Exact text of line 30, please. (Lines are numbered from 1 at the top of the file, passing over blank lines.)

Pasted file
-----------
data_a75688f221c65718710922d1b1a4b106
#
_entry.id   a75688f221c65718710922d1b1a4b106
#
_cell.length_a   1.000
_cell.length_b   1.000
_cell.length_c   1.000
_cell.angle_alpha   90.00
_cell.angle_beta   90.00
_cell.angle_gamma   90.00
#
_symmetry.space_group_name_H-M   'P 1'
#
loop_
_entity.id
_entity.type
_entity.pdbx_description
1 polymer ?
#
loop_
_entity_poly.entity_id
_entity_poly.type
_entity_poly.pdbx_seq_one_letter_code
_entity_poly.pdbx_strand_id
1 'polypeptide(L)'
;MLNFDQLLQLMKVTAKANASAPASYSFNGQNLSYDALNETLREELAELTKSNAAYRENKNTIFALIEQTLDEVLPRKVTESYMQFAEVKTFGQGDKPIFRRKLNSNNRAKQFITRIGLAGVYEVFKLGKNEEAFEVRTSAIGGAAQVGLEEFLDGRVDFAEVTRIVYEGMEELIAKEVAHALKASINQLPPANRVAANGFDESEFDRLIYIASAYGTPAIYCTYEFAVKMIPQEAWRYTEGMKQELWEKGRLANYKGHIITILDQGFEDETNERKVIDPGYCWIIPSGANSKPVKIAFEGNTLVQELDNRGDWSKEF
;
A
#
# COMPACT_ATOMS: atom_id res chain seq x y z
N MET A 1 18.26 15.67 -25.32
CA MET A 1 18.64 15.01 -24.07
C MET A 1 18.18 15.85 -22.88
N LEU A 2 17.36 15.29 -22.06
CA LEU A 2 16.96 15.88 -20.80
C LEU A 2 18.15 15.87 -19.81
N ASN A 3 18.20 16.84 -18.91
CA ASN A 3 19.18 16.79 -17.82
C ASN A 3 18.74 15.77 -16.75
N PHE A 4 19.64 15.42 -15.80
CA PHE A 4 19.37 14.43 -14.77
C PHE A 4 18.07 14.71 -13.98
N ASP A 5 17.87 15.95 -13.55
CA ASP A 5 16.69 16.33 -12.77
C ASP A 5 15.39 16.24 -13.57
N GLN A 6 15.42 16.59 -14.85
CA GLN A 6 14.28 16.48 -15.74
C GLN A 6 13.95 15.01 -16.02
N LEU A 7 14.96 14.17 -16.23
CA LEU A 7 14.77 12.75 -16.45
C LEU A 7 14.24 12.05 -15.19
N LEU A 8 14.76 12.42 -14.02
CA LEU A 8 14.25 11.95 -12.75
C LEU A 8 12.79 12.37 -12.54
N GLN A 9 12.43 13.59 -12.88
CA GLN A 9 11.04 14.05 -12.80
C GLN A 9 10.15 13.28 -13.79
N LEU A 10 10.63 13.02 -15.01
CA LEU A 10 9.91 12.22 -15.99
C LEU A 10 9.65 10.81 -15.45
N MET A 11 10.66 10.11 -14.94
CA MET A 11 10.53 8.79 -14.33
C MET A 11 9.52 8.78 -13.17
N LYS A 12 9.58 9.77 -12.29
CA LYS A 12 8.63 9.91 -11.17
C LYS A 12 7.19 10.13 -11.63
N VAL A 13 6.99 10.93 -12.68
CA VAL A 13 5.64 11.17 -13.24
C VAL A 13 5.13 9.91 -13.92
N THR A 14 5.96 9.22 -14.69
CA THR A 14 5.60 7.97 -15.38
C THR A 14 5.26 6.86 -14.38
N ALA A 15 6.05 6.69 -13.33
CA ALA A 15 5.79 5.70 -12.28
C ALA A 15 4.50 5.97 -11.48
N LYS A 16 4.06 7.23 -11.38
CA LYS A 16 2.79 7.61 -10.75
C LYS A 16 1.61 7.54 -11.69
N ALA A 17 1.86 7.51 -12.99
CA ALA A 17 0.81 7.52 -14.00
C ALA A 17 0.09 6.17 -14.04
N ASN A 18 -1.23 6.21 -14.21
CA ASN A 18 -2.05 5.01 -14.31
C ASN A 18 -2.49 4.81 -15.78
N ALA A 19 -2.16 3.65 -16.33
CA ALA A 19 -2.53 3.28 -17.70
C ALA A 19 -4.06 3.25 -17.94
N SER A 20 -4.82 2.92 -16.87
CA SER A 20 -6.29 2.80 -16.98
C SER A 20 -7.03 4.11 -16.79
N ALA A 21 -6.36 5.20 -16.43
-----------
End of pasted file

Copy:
# COMPACT_ATOMS: atom_id res chain seq x y z